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Newly reported respiratory symptoms and conditions among military personnel deployed to Iraq and Afghanistan: a prospective population-based study.

Research paper by Besa B Smith, Charlene A CA Wong, Tyler C TC Smith, Edward J EJ Boyko, Gary D GD Gackstetter,

Indexed on: 24 Oct '09Published on: 24 Oct '09Published in: American journal of epidemiology



Abstract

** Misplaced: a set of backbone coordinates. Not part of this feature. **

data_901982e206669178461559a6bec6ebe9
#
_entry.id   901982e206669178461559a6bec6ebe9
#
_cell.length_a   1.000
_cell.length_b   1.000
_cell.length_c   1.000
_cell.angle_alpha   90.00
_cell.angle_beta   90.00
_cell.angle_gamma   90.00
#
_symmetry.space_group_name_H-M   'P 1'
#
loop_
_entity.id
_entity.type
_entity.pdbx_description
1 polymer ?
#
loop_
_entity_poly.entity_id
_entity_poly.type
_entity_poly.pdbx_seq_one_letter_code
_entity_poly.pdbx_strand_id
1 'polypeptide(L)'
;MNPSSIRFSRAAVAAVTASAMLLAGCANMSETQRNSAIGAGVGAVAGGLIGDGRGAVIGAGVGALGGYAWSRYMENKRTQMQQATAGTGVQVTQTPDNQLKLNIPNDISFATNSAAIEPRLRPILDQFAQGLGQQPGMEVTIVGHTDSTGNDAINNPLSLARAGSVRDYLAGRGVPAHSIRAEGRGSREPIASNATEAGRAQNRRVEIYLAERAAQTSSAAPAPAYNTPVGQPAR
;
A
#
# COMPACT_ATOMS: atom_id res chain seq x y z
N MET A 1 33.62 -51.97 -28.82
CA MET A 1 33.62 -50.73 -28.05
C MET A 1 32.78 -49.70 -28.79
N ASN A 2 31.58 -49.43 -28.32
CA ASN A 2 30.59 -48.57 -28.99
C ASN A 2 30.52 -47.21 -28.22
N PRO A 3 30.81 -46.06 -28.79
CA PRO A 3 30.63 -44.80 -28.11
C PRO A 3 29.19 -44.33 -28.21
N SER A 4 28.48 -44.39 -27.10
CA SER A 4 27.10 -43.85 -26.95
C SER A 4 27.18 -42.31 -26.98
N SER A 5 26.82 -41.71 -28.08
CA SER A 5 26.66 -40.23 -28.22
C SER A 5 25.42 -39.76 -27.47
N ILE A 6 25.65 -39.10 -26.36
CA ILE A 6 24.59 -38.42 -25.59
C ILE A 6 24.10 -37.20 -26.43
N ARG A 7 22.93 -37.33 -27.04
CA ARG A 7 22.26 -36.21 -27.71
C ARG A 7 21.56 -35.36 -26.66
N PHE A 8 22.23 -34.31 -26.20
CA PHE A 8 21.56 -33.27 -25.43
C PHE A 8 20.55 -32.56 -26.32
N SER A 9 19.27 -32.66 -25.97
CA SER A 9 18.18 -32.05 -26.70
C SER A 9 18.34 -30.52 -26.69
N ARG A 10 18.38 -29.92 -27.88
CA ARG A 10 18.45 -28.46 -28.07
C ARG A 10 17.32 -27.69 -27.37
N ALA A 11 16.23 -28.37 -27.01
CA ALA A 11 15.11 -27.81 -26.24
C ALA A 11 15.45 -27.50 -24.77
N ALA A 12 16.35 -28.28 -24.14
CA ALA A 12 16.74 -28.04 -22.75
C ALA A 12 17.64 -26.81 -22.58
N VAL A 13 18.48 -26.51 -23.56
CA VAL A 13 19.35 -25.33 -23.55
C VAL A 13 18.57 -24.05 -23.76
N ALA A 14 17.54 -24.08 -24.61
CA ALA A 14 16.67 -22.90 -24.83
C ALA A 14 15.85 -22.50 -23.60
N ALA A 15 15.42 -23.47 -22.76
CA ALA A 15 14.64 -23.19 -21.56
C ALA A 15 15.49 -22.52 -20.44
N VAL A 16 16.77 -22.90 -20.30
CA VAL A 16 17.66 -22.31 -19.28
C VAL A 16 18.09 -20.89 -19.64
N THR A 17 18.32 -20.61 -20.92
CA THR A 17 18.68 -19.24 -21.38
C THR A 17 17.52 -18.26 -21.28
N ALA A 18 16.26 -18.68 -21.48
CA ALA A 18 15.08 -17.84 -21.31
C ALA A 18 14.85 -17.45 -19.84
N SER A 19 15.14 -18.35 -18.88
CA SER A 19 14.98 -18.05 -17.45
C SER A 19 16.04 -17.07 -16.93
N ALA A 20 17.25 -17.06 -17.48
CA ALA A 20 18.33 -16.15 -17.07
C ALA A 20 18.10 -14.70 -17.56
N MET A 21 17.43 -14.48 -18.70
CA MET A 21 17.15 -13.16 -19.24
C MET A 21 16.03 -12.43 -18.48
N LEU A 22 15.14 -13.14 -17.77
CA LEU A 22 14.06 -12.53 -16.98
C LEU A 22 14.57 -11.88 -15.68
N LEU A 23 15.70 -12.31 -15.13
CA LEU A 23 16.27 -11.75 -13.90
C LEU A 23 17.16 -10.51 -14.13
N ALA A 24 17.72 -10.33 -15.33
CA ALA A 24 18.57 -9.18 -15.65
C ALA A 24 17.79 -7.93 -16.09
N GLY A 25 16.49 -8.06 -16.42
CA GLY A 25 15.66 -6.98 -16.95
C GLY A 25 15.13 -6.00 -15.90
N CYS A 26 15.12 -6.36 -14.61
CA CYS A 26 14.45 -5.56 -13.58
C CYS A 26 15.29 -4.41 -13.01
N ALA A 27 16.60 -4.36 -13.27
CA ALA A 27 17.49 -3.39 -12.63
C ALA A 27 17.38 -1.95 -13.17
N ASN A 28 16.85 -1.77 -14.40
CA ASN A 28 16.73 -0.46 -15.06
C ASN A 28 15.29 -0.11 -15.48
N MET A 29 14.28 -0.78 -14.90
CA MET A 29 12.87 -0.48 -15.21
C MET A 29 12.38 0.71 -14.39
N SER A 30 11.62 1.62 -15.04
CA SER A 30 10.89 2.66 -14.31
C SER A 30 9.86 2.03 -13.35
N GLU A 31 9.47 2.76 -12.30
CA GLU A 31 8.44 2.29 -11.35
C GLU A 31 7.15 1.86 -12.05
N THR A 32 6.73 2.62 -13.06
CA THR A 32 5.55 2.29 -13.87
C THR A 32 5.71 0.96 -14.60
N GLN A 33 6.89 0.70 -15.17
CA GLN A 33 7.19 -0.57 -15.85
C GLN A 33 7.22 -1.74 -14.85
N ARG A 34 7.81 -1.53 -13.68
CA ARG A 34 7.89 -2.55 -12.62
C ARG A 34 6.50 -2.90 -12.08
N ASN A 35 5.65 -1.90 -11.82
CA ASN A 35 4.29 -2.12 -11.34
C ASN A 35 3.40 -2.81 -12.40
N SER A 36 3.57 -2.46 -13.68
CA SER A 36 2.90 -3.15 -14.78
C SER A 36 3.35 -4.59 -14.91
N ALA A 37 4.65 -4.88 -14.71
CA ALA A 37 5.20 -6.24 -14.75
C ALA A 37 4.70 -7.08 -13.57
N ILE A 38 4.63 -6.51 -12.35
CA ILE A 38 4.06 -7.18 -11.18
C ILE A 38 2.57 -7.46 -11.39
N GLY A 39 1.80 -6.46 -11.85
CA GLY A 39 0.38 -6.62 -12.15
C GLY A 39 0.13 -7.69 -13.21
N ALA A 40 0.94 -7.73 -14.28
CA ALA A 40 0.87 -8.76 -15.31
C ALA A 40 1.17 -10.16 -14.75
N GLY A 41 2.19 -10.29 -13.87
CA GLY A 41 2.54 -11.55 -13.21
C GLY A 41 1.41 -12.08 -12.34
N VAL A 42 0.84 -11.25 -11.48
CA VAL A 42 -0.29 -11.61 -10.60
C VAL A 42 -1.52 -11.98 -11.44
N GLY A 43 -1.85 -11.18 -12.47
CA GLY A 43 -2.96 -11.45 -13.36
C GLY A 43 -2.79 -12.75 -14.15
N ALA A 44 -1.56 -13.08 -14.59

Concerns about respiratory conditions have surfaced among persons deployed to Iraq and Afghanistan. Data on 46,077 Millennium Cohort Study participants who completed baseline (July 2001-June 2003) and follow-up (June 2004-February 2006) questionnaires were used to investigate 1) respiratory symptoms (persistent or recurring cough or shortness of breath), 2) chronic bronchitis or emphysema, and 3) asthma. Deployers had a higher rate of newly reported respiratory symptoms than nondeployers (14% vs. 10%), while similar rates of chronic bronchitis or emphysema (1% vs. 1%) and asthma (1% vs. 1%) were observed. Deployment was associated with respiratory symptoms in both Army (adjusted odds ratio = 1.73, 95% confidence interval: 1.57, 1.91) and Marine Corps (adjusted odds ratio = 1.49, 95% confidence interval: 1.06, 2.08) personnel, independently of smoking status. Deployment length was linearly associated with increased symptom reporting in Army personnel (P < 0.0001). Among deployers, elevated odds of symptoms were associated with land-based deployment as compared with sea-based deployment. Although respiratory symptoms were associated with deployment, inconsistency in risk with cumulative exposure time suggests that specific exposures rather than deployment in general are determinants of postdeployment respiratory illness. Significant associations seen with land-based deployment also imply that exposures related to ground combat may be important.

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